Hypertension, or high blood pressure, affects many. It’s a risk factor, along with high cholesterol and smoking, that can lead to heart disease.

About half of all Americans have at least one of the three risk factors.

High blood pressure is a medical condition that happens when the pressure of the blood in your arteries and other blood vessels is too high.

The high pressure, if not controlled, can affect your heart and other major organs of your body, including your kidneys and brain.

High blood pressure is often called a “silent killer” because it usually has no symptoms. The only way to know whether you have high blood pressure is to measure your blood pressure.

You can lower your blood pressure with lifestyle changes or with medicine to reduce your risk for heart disease and heart attack.

A second risk factor is high cholesterol. Cholesterol is a waxy, fatlike substance made by the liver and found in certain foods. Your liver makes enough for your body’s needs, but many of us get more cholesterol from the foods we eat.

If we take in more cholesterol than the body can use, the extra cholesterol can build up in the walls of the arteries, including those of the heart. This can lead to narrowing of the arteries and can decrease the blood flow to the heart, brain, kidneys and other parts of the body.

Like high blood pressure, high blood cholesterol usually has no signs or symptoms. The only way to know whether you have high cholesterol is to get it checked with a simple blood test.

The lifestyle changes to lower blood pressure and high cholesterol include eating less saturated fat (found in animal foods), less trans fat (found in processed foods) and less salt. Choose more fruits, vegetables and whole grains to lower sodium and fat intake.

The Dietary Guidelines for Americans recommend eating at least 1½ cups of fruit and 2 to 3 cups of vegetables every day, as well as limiting sodium to 2,300 milligrams per day.

Add as many fruits and veggies to your diet as you can. Fruits and vegetables are naturally low in sodium and contain nutrients such as potassium that can help lower blood pressure.

Also try to eat lean sources of protein, such as chicken, turkey, fish and lean meats as well as beans. Choose whole-grain breads and pastas and look for lower-sodium versions of canned and packaged foods.

The bottom line is diet alone may not completely cure or prevent high blood pressure or high cholesterol, but it can help.


Q: Are there foods that can help with bad breath?

A: One of the biggest culprits of bad breath, referred to as halitosis, is bacteria on the tongue, which can interact with amino acids in foods to produce a foul smell.

Decreased saliva production also prevents the mouth from cleansing itself by removing odor-causing food debris.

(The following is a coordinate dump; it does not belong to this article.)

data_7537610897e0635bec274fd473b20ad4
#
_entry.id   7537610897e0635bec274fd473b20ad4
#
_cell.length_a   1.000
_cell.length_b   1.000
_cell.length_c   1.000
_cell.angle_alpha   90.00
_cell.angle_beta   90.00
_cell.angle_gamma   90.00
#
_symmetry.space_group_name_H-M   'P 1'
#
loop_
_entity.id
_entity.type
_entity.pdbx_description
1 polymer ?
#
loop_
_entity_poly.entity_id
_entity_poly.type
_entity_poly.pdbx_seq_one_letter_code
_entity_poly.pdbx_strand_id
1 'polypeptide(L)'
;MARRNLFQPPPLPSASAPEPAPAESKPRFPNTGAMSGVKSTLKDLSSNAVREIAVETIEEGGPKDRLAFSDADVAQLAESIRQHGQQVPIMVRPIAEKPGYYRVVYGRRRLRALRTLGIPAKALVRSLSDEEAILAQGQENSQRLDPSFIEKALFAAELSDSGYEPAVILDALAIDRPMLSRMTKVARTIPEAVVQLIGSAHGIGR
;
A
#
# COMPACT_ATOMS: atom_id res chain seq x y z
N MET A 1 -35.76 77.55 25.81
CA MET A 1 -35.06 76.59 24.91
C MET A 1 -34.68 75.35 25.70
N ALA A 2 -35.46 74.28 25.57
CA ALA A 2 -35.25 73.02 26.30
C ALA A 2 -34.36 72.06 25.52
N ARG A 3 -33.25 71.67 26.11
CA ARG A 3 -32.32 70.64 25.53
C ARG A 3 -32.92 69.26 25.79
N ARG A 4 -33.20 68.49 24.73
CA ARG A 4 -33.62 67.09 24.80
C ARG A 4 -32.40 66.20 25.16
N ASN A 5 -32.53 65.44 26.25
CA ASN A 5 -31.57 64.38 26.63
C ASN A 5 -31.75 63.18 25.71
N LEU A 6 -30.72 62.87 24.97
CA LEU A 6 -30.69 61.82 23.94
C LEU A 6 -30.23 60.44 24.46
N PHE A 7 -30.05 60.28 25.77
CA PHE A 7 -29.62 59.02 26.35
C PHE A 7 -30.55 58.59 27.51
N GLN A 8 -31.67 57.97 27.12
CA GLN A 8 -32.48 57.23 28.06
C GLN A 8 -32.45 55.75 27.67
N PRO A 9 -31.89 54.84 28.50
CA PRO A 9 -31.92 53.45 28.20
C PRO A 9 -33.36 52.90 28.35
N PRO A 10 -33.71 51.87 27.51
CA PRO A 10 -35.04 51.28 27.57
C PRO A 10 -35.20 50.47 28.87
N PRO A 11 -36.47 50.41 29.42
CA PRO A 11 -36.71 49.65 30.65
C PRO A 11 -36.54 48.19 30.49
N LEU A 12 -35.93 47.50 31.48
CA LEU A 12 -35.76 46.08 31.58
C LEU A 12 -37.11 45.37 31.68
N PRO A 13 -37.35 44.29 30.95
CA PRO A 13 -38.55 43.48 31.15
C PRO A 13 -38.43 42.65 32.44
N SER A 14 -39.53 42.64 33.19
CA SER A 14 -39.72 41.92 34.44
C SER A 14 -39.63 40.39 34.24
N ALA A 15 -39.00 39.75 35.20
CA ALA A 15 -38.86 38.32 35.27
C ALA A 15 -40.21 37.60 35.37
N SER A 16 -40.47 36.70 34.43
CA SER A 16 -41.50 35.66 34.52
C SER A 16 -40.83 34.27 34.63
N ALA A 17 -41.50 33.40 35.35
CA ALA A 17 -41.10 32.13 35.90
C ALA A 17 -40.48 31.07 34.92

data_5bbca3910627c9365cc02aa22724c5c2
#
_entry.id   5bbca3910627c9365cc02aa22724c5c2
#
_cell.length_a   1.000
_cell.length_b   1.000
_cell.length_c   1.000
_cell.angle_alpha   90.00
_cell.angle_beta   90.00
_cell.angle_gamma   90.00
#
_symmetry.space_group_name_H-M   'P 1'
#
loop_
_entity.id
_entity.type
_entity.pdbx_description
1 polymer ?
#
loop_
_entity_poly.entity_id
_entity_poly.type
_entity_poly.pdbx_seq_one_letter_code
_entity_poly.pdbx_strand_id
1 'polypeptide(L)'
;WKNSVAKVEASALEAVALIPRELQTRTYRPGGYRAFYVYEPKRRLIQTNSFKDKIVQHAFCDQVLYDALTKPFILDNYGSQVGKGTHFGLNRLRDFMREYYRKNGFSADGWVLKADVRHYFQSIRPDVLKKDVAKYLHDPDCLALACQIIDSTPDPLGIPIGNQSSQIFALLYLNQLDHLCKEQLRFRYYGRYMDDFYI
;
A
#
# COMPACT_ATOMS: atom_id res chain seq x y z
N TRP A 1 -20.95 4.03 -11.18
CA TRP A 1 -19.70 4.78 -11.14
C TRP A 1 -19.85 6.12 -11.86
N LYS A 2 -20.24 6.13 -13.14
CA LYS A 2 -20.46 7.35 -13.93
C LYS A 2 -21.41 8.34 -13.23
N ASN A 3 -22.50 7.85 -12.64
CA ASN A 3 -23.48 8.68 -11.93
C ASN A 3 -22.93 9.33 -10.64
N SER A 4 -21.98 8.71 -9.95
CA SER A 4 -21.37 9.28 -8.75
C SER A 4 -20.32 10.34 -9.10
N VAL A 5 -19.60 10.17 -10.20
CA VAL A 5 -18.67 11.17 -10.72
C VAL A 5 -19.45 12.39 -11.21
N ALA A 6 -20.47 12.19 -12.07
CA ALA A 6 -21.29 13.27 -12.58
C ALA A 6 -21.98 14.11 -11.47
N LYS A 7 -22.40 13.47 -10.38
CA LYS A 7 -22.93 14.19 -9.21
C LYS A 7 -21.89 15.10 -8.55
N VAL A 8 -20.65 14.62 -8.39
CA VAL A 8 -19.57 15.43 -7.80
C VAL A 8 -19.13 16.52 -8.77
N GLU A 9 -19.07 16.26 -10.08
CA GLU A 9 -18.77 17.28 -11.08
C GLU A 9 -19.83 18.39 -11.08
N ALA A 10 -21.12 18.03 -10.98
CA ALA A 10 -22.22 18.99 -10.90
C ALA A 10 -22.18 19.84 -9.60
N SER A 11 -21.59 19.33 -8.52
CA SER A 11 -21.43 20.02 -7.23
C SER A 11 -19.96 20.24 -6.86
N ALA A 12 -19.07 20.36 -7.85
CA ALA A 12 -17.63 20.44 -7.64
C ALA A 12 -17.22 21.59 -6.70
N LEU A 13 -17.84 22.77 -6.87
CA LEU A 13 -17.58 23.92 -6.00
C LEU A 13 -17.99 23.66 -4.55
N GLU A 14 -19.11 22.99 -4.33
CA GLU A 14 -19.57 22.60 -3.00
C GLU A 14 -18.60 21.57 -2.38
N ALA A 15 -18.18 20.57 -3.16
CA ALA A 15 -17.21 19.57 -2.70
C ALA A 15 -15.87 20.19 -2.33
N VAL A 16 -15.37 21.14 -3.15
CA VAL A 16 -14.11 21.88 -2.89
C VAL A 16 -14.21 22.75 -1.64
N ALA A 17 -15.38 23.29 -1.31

Eating foods like garlic and onions, as well as smoking, can also lead to stale breath.

Bad breath can sometimes signify a more serious underlying health condition, but for nonmedically related situations, several foods have natural compounds that help keep bacteria at bay.

Try apples, green tea, cherries, ginger, parsley, yogurt with probiotics, melons and cinnamon. In addition, stay hydrated with water, chew gum to stimulate salivary glands and avoid coffee.

Pear and Goat Cheese Salad

Here’s a heart healthy recipe from Hy-Vee’s Seasons magazine that can boost your fruit and vegetable intake and is low in sodium.


  • ½ cup 100% pomegranate (or apple) juice
  • 2 tablespoons white wine vinegar
  • 2 tablespoons pure maple syrup
  • 1 tablespoon poppy seeds
  • ¼ teaspoon salt
  • ¼ cup extra virgin olive oil
  • ½ head butterhead lettuce, cored and separated into leaves
  • ½ small head red radicchio, cored and cut into small wedges
  • 2 heads red and/or green Belgian endive, separated into leaves
  • 2 Anjou pears, cored and thinly sliced
  • 1 cup seedless red grapes, halved
  • ¼ cup pomegranate arils
  • 1 (4-ounce) package goat cheese, coarsely crumbled
  • ½ (3.5-ounce) container caramelized walnuts


Bring pomegranate juice to a boil in a small saucepan; reduce heat to medium-low. Simmer, uncovered, for 6 to 8 minutes or until reduced to 2 tablespoons. Transfer to a small bowl; cool 5 minutes.

Add vinegar, maple syrup, poppy seeds and salt. Gradually whisk in olive oil until combined; set dressing aside.

Arrange butterhead lettuce, radicchio, endive, pear slices and grapes in a large serving bowl. Sprinkle with pomegranate arils; drizzle with half of the dressing.

Top salad with goat cheese and walnuts. Serve with remaining dressing.


Serves 6 (1½ cups each)

Per serving: 330 calories; 7 grams protein; 34 grams carbohydrates; 19 grams fat (4 grams saturated); 15 milligrams cholesterol; 9 grams fiber; 22 grams sugar (6 grams added); 180 milligrams sodium

Charlyn Fargo Ware is a registered dietitian with SIU School of Medicine in Springfield, Illinois, and the current president of the Illinois Academy of Nutrition and Dietetics. Contact her at charfarg@aol.com, and follow her on Twitter: @NutritionRd. The opinions expressed are her own.